I was going to post this yesterday, but an emergency trip to the dentist (just call me Marathon Man) wiped out that plan. Continuing from this post, let’s review the unit and normal vectors that arise during the computation. The Δx and Δy values used to approximate the unit vector in the direction of the spline tangent are used to orient the text along the spline. The next question is where do we place the text? Another question that usually follows is what is the difference between placing the text ‘below’ and ‘above’ the curve.
The registration point of the TextField is upper, left-hand corner, so an easy approach is to place the text field at the point on the spline correspoding to the computed arc length. This approach orients the text ‘below’ the curve. It’s what you may have seen in a few other examples similar to the one being deconstructed here.
Sometimes, you may have need to place the text ‘above’ the curve. Additionally, you may need to have some control as to how far away from the curve the text is placed. For example, the demo I would eventually like to put online has a spline curve represeningt slow-moving waves of water with text moving along the top of the wave.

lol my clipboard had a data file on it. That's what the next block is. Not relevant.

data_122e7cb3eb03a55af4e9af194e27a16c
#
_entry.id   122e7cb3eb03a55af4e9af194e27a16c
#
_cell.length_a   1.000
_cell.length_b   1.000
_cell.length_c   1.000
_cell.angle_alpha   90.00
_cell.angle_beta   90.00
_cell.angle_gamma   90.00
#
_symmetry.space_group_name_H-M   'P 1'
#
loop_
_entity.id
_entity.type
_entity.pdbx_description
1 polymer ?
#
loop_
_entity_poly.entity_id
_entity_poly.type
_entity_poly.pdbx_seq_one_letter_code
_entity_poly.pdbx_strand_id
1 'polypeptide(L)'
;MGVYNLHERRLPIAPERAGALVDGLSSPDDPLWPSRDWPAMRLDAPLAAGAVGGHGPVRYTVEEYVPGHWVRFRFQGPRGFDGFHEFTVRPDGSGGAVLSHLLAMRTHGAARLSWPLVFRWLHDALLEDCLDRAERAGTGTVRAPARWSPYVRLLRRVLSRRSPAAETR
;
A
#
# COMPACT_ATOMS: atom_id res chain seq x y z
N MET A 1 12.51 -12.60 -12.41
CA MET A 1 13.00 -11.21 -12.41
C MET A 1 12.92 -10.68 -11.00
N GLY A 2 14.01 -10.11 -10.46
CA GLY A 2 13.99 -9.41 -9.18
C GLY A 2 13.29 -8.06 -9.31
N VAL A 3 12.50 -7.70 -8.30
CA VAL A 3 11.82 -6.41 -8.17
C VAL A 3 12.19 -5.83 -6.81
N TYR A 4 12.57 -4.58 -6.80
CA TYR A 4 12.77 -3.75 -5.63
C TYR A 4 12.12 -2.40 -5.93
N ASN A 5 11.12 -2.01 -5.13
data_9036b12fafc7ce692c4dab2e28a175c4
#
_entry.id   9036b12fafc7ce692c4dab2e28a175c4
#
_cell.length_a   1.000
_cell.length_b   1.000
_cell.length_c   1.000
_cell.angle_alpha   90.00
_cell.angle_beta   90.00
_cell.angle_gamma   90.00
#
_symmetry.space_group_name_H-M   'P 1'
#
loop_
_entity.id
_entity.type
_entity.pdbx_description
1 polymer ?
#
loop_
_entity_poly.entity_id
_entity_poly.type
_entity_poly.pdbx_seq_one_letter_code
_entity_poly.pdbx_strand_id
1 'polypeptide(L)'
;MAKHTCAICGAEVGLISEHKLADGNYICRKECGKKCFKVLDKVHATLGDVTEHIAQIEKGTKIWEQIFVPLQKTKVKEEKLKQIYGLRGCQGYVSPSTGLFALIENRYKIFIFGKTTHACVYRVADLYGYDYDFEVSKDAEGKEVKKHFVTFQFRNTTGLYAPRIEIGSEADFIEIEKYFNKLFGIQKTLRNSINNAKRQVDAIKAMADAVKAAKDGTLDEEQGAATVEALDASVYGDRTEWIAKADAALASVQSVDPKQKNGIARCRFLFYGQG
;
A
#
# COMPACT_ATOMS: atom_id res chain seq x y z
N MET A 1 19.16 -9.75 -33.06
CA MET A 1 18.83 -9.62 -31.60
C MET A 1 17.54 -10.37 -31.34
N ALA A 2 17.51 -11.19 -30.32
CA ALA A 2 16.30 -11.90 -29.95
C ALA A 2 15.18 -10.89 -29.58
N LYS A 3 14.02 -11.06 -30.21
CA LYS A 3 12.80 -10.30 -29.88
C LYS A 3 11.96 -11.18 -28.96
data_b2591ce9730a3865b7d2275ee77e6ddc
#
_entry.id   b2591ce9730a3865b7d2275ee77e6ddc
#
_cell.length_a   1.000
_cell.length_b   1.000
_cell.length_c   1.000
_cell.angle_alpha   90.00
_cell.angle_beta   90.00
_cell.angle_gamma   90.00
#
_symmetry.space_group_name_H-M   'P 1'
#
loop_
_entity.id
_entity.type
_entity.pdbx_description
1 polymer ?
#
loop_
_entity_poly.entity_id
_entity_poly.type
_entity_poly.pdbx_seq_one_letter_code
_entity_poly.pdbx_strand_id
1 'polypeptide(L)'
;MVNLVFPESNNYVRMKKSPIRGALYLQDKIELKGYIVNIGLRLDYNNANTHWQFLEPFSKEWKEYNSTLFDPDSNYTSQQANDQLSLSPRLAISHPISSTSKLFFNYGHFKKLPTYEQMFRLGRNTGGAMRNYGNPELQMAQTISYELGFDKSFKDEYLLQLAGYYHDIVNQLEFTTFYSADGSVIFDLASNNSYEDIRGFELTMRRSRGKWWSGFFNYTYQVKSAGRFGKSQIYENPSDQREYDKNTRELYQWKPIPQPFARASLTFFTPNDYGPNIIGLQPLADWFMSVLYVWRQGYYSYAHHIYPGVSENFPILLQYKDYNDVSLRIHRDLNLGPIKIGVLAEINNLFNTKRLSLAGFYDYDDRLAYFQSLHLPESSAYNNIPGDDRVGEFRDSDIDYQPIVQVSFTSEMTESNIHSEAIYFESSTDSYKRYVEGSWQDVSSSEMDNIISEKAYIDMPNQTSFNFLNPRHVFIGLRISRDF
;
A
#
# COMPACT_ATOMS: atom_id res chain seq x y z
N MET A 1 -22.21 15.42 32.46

This is where the normal vector is useful. Using a rotation matrix, we can rotate the unit vector either counter-clockwise or clockwise. Recall that clockwise rotations are positive in Flash. Study the Wikipedia article and compute the values of the 2D rotation matrix for a counter-clockwise rotation of ∏/2. The normal vector components are simple multiples of the unit vector.
Once we know the normal vector (counter-clockwise means it’s pointing in the direction ‘upward’ from the curve), we can compute a point any distance along that vector. As a first approximation, we can query the text height from the TextField and use that to position the text above the curve, ad distance of text height units along the normal. The current algorithm is an approximation for purposes of introduction and simplicity.
Now, you have an idea of how to both orient the text along the curve and position it either above or below the curve. The final step in the deconstruction of the basic algorithm is discussing how to handle the condition where the text extends beyond the length of the spline. That will be discussed next week.